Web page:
Open, interesting discussion regarding beauty. That’s what’s at the heart of the College’s Aesthetics Work Group (AWG).
This group, established by philosophy professor Jonathan Neufeld several years ago, meets regularly and features both student and faculty participants whose discussions range widely over theoretical topics in and about the arts.
The group’s work was so popular that it drew the attention of the American Society of Aesthetics, which recently suggested the group orchestrate the first-ever Southeastern Student Aesthetics Conference. The suggestion stuck, and now that event is slated to take place on campus Saturday, March 18.
“Several of the students in our work group produced papers that were presented at conferences,” says Neufeld. “And two of those were published in undergraduate publications. That’s what drew the attention of the American Society for Aesthetics.”
The conference will feature presentations by 10 students from nine other universities. This represents about half of the papers that were submitted.
The program committee for the conference consisted of three students from the College – seniors Anthony Garruzzo, Caroline Requierme and junior Harper Richards. Garruzzo is a philosophy major, but Requierme is majoring in Computing in the Arts and Richards is studying psychology.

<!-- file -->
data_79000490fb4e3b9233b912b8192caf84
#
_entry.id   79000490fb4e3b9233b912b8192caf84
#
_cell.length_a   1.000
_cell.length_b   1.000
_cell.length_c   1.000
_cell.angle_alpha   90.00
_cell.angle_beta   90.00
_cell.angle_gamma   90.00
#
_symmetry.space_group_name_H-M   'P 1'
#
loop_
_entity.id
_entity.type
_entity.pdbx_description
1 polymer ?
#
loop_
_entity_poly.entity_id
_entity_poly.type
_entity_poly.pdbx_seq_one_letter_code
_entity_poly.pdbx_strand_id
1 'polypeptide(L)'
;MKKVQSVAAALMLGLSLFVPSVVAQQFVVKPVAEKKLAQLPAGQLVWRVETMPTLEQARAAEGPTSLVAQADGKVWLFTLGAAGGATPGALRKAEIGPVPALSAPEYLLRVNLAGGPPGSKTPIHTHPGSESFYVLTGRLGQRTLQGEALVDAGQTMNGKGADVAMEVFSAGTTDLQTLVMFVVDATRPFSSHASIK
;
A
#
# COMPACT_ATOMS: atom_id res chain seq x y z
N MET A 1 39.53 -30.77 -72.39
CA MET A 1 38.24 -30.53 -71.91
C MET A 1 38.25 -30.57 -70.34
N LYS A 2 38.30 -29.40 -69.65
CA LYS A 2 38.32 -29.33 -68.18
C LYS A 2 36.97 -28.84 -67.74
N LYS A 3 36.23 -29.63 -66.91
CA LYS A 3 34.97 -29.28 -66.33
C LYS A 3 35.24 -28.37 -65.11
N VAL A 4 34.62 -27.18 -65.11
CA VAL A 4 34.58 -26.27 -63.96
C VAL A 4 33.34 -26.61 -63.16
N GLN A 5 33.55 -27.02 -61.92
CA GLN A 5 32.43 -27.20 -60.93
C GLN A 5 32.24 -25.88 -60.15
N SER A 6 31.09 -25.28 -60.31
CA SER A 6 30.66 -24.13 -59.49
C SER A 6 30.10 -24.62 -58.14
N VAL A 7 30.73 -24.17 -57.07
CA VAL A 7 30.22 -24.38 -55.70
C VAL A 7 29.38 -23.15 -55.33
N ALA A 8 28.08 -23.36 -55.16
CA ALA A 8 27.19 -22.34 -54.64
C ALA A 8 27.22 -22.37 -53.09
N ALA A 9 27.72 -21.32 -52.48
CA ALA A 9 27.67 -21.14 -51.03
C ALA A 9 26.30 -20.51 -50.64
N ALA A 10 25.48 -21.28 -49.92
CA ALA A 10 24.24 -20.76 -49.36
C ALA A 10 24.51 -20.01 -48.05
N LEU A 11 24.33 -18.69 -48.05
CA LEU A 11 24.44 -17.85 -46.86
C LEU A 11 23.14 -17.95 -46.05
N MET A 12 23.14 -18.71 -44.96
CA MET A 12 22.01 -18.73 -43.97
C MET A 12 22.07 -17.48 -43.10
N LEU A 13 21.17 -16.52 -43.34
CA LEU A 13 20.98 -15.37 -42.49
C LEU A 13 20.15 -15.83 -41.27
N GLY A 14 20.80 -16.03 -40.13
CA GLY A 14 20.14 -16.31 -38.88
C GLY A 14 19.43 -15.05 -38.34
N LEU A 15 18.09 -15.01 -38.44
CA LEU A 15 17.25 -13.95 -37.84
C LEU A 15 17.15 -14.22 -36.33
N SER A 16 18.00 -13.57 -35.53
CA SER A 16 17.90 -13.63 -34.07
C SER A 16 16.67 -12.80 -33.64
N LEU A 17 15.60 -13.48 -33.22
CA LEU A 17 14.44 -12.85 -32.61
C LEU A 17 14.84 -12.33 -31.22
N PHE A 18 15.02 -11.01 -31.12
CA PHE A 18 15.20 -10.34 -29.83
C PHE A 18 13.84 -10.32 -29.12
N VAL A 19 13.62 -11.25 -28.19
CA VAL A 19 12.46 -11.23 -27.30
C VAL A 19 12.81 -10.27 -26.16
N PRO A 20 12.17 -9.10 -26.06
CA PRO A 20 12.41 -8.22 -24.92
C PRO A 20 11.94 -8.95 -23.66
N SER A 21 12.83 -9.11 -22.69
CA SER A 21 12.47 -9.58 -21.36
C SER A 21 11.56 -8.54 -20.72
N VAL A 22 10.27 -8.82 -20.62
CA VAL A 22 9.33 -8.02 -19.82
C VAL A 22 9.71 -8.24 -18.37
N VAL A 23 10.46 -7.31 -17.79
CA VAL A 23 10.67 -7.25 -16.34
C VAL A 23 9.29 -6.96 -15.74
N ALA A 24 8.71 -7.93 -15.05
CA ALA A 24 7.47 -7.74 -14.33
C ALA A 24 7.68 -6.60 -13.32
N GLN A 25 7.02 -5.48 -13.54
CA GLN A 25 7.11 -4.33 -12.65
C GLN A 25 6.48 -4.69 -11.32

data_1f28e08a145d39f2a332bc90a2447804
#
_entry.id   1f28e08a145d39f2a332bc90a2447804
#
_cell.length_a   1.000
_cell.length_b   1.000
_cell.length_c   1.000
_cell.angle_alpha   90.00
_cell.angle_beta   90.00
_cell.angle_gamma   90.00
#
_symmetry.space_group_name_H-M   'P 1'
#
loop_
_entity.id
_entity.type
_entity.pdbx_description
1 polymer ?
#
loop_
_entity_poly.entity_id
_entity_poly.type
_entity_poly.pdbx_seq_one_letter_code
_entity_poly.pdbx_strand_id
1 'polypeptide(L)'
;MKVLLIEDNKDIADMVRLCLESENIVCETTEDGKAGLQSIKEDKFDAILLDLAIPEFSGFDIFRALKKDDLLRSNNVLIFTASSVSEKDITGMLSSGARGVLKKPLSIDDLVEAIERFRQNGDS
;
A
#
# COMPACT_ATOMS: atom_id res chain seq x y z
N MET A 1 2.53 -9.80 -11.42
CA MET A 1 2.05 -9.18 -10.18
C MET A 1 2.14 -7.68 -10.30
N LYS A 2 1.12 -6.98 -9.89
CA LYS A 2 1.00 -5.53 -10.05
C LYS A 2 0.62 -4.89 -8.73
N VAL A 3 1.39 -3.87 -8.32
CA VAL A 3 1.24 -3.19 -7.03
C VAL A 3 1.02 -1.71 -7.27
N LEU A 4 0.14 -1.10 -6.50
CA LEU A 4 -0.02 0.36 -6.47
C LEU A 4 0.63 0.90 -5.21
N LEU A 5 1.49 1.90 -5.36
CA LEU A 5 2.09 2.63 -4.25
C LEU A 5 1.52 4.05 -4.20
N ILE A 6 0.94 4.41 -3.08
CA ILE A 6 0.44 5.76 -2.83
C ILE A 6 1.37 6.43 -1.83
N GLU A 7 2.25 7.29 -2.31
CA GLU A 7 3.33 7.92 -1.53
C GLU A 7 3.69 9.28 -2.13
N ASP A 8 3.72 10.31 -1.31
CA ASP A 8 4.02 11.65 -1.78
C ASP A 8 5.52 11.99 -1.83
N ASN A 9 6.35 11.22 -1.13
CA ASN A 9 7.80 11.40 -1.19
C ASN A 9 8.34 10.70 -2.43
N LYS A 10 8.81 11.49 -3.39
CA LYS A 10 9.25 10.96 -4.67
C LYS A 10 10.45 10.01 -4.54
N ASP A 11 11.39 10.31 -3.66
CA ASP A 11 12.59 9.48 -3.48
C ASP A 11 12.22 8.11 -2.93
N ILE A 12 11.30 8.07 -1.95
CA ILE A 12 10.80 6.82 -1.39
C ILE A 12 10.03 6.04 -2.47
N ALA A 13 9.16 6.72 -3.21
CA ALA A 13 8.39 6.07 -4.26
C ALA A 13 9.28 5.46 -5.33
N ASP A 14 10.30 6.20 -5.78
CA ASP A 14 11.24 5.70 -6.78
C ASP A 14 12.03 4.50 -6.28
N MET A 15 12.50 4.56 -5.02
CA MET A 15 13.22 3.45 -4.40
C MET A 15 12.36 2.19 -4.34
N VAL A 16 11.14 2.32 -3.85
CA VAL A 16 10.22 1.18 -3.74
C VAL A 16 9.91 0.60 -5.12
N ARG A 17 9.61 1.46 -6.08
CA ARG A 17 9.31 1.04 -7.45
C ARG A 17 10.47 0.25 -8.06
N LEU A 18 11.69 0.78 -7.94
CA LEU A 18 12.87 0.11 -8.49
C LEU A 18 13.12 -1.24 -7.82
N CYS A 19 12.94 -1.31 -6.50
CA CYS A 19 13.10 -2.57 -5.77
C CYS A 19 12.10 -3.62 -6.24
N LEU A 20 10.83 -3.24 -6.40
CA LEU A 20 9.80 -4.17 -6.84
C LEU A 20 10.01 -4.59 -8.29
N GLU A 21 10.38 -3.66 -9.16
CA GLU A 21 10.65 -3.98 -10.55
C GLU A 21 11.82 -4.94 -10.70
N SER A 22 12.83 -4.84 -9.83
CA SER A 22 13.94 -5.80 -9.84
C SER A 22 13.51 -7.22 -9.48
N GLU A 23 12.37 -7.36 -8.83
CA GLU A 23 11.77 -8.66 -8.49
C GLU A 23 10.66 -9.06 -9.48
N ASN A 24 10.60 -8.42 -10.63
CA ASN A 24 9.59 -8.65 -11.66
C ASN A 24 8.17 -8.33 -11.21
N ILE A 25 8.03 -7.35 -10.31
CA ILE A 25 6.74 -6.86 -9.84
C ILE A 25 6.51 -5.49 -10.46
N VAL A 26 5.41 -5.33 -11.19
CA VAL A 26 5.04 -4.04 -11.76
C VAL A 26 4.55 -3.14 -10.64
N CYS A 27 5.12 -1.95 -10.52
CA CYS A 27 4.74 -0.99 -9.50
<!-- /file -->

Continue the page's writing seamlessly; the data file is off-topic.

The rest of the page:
“Harper, Caroline and Anthony read, commented on and evaluated every paper submitted,” says Neufeld. “The discussion we had about which papers to accept and why was among the best I’ve had with any program committee, professional or otherwise. They did extraordinarily good work.”
The conference will feature panels of three or four students each, says Garruzzo.
“We’ll also have a plenary roundtable with Professors Sherri Irvin (from the University of Oklahoma) and Julian Dodd (from the University of Manchester),” he says. “The papers we’ve chosen from each of the student presenters are very interesting and very distinctive. The emphasis here isn’t on presenting some finalized piece for the audience to absorb, but instead the goal is to have a collaborative discussion that benefits the speakers as much as the audience.”
Garruzzo says he has enjoyed his participation in the Aesthetics Work Group, and his expectation regarding the conference is that it could make philosophy more accessible.
“People will pick up a novel or a history book in their spare time, but they hesitate to reach for a philosophy book unless it’s assigned,” he says. “That doesn’t have to be the case, and I feel like an event such as this conference that rewards undergraduates for their independent research is a good start toward changing that.”
The conference will be held in Tate Center, room 202, and begins at 9 a.m. For additional information about the conference or the Aesthetics Work Group, check out the group’s Facebook page.